But I had never really considered the physical toll that research can take on the body, so I was amused earlier this summer when I read a Chronicle of Higher Education post about that very thing. "When we think of academe as 'the life of the mind,' we’re obscuring one basic fact: Conducting research can take a real physical toll on a scholar’s body. No, scholarship isn’t a dangerous factory job. But hours spent hunched over in library carrels, staring at computer screens, and pecking away at keyboards can cause any number of problems—eye strain, headaches, back and neck pain, repetitive strain injuries, and the like."
Along with the normal ailments associated with office work, "there’s a piece of equipment that’s as unhealthy as it is inescapable: the microfilm machine. Even in our world of digitization, microfilm remains relevant. Librarians, journalists, lawyers, genealogists, and historians still spend plenty of time digging up obscure and underpublicized sources like local newspapers, old maps, government documents, and city directories. That stuff tends to be preserved on microfilm only."
How is a microfilm machine unhealthy? The author referred to it as 'microfilm malaise.' "The rolling of the pages across the screen, the whir of the spindle, the dark all around: It makes me dizzy, heats my body like a raging furnace, rocks my stomach, and induces a gagging that nearly costs me my lunch every time I use a microfilm machine." In other words, there is some sort of motion sickness happening.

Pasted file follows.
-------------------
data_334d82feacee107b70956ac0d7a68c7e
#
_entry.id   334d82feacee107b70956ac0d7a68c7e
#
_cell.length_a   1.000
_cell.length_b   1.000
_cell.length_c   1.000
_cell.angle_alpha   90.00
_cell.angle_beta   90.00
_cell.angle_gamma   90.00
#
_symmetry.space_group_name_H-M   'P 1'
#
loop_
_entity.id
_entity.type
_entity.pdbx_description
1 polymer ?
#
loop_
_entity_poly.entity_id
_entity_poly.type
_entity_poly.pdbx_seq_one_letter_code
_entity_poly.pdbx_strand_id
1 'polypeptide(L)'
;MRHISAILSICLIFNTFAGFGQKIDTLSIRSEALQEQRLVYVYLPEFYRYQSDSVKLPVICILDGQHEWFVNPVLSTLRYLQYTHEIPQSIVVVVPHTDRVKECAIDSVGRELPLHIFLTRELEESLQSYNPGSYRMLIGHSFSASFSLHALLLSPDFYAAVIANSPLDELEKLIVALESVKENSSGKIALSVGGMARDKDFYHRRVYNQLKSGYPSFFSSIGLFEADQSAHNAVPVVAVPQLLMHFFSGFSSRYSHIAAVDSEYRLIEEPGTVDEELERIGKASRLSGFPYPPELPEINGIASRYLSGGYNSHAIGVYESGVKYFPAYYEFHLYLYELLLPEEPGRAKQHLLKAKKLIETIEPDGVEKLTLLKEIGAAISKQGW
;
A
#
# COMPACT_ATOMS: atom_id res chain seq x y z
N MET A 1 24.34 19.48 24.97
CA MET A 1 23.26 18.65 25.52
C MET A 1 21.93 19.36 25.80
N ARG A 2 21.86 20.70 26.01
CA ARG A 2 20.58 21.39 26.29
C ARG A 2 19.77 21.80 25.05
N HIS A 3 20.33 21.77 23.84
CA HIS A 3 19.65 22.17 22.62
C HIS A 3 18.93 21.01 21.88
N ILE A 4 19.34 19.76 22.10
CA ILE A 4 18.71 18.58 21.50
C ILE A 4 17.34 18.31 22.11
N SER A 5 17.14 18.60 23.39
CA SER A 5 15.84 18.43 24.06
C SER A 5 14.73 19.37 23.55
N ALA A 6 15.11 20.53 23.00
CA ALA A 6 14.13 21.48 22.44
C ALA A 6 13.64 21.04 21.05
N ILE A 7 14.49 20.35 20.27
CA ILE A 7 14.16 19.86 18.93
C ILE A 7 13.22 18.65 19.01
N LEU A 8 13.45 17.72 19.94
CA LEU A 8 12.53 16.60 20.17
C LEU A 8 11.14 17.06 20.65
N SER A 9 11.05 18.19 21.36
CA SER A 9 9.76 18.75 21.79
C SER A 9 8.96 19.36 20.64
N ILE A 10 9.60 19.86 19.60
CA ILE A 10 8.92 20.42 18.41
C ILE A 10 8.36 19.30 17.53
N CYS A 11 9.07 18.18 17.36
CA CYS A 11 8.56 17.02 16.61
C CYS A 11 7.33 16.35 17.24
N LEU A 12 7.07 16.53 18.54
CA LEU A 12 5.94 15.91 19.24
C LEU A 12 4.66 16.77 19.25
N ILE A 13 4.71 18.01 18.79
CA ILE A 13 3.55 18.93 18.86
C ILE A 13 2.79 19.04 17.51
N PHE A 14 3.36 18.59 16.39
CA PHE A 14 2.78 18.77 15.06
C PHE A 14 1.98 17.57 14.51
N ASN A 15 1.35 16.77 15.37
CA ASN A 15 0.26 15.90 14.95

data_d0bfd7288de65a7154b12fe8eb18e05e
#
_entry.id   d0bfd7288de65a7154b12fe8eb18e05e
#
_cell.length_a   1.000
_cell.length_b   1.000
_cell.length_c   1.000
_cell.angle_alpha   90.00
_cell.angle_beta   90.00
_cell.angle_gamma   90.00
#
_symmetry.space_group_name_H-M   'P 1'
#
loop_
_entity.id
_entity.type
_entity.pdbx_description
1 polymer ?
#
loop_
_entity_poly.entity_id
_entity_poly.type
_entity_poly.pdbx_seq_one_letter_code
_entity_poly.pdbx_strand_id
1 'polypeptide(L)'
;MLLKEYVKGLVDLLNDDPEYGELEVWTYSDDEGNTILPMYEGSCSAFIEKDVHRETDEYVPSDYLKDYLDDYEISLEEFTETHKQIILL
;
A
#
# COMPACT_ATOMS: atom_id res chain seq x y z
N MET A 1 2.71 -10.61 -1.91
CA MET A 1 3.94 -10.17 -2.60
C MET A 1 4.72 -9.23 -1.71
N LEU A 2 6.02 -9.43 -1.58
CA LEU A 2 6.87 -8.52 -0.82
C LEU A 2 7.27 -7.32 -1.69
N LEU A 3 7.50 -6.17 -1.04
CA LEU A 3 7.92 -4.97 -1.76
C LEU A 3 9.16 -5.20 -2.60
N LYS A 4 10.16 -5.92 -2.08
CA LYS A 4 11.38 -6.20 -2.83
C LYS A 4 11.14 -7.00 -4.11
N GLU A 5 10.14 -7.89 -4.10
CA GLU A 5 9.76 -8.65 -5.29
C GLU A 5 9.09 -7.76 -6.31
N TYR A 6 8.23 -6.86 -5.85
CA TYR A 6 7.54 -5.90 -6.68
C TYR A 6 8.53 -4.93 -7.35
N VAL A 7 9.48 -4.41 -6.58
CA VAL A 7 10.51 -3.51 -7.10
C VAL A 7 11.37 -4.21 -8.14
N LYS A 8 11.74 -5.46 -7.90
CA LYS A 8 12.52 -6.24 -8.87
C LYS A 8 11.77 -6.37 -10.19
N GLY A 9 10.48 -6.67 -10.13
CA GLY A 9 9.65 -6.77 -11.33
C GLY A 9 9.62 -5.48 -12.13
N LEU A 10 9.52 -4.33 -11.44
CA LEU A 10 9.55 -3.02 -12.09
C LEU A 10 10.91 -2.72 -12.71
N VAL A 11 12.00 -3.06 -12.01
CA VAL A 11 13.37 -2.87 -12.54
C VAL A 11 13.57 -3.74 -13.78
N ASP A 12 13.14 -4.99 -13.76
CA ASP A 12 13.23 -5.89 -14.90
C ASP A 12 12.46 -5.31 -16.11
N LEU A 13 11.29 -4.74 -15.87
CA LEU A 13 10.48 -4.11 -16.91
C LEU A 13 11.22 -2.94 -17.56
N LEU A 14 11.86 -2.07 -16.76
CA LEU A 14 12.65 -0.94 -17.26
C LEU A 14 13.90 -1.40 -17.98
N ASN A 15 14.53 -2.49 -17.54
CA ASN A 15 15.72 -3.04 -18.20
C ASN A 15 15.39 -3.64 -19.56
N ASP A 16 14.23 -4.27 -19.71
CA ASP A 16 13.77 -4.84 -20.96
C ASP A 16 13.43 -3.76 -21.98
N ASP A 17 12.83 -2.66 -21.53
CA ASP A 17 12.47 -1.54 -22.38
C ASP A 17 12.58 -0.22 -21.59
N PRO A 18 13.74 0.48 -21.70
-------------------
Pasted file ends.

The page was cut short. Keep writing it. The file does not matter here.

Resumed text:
The author went on a quest to find out the reason for this 'sickness.' As a doctor said, "[v]ision is one of the inputs that we use to stabilize the entire body. So if there’s text moving under your eyes in ways that you don’t fully control, then you have to try to compensate. That can make you sick."
For any microfilm malaise sufferers out there, here are some tricks to avoid sickness:
- Take inexpensive, over-the-counter medications like Dramamine
- If you don’t want to take meds take breaks every 20 minutes
- Bring a snack
And if all else fails, remember that digitization projects increasingly mean that microfilm will become less and less relevant.